MLA Citation: Bloomfield, Louis A. "Question 1341"
How Everything Works 23 Oct 2017. 23 Oct 2017 <http://howeverythingworks.org/print1.php?QNum=1341>.
1341. If you walk up 10 steps, one by one, do you exert the same amount of energy if you walk up the same set of 10 steps two by two? How are energy and effort related, or are they?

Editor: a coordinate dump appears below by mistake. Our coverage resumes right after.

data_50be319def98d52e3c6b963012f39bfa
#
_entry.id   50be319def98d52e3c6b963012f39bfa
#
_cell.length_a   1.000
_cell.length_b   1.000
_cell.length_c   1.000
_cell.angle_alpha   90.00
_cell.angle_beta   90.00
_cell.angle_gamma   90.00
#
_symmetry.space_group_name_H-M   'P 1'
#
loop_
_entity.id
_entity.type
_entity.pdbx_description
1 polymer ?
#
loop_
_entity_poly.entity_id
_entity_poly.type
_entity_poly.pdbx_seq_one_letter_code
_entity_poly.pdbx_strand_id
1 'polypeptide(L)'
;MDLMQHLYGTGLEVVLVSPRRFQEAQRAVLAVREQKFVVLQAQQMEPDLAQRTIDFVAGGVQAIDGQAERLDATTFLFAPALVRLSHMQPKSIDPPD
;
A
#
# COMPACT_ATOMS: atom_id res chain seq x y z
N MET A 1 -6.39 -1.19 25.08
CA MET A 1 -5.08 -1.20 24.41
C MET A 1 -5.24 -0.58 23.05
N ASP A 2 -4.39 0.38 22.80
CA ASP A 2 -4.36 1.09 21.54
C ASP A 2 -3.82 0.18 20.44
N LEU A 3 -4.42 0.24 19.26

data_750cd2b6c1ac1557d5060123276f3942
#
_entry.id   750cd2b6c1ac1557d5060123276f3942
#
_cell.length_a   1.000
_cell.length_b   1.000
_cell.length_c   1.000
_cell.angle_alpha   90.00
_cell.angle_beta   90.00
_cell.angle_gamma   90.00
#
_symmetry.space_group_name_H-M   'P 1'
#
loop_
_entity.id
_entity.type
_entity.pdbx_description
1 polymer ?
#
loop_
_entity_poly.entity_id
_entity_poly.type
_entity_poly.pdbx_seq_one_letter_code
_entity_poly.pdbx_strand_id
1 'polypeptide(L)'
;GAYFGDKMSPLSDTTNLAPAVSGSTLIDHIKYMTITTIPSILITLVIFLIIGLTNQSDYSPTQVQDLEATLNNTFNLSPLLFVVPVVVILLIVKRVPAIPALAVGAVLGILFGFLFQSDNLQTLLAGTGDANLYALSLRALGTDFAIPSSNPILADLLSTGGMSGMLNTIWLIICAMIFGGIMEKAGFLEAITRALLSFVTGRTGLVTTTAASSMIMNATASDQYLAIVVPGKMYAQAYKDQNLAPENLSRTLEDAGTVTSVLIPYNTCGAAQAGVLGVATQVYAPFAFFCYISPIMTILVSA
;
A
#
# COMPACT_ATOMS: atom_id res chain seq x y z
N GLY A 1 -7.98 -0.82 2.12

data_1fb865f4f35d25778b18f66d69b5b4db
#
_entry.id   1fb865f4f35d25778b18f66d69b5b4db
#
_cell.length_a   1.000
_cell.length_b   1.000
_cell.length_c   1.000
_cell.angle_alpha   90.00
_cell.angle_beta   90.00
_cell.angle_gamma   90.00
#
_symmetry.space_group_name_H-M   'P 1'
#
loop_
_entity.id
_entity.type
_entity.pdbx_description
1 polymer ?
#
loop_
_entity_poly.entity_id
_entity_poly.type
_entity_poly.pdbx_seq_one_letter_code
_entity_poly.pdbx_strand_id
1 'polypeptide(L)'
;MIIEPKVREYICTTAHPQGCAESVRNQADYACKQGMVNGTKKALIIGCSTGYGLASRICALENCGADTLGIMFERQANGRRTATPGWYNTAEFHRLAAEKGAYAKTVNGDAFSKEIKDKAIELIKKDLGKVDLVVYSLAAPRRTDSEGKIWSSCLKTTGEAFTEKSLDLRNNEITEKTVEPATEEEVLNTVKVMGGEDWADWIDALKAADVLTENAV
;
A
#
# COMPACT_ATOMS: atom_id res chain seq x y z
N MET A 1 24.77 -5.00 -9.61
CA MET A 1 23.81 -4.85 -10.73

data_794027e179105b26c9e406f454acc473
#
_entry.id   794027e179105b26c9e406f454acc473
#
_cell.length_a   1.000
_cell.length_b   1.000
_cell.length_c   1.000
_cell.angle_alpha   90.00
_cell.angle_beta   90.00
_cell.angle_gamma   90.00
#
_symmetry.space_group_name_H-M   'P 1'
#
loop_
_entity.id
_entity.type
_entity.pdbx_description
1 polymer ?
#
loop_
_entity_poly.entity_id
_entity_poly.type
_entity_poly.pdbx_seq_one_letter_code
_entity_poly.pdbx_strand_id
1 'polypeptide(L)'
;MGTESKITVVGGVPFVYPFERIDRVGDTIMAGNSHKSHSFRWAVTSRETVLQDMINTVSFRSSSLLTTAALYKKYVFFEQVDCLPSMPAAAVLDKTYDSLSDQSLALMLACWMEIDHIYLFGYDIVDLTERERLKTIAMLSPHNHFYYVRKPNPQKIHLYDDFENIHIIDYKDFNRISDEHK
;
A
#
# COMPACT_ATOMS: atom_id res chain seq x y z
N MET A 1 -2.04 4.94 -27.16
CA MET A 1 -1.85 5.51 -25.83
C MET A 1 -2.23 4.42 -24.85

Ideally, it doesn't matter how many steps you take with each step—the work you do in lifting yourself up a staircase depends only on your starting height and your ending height (assuming that you don't accelerate or decelerate in the overall process and thus change your kinetic energy, too). But there are inefficiencies in your walking process that lead you to waste energy as heat in your own body. So the energy you convert from food energy to gravitational potential energy in climbing the stairs is fixed, but the energy you use in carrying out this procedure depends on how you do it. The extra energy you use mostly ends up as thermal energy, but some may end up as sound or chemical changes in the staircase, etc.

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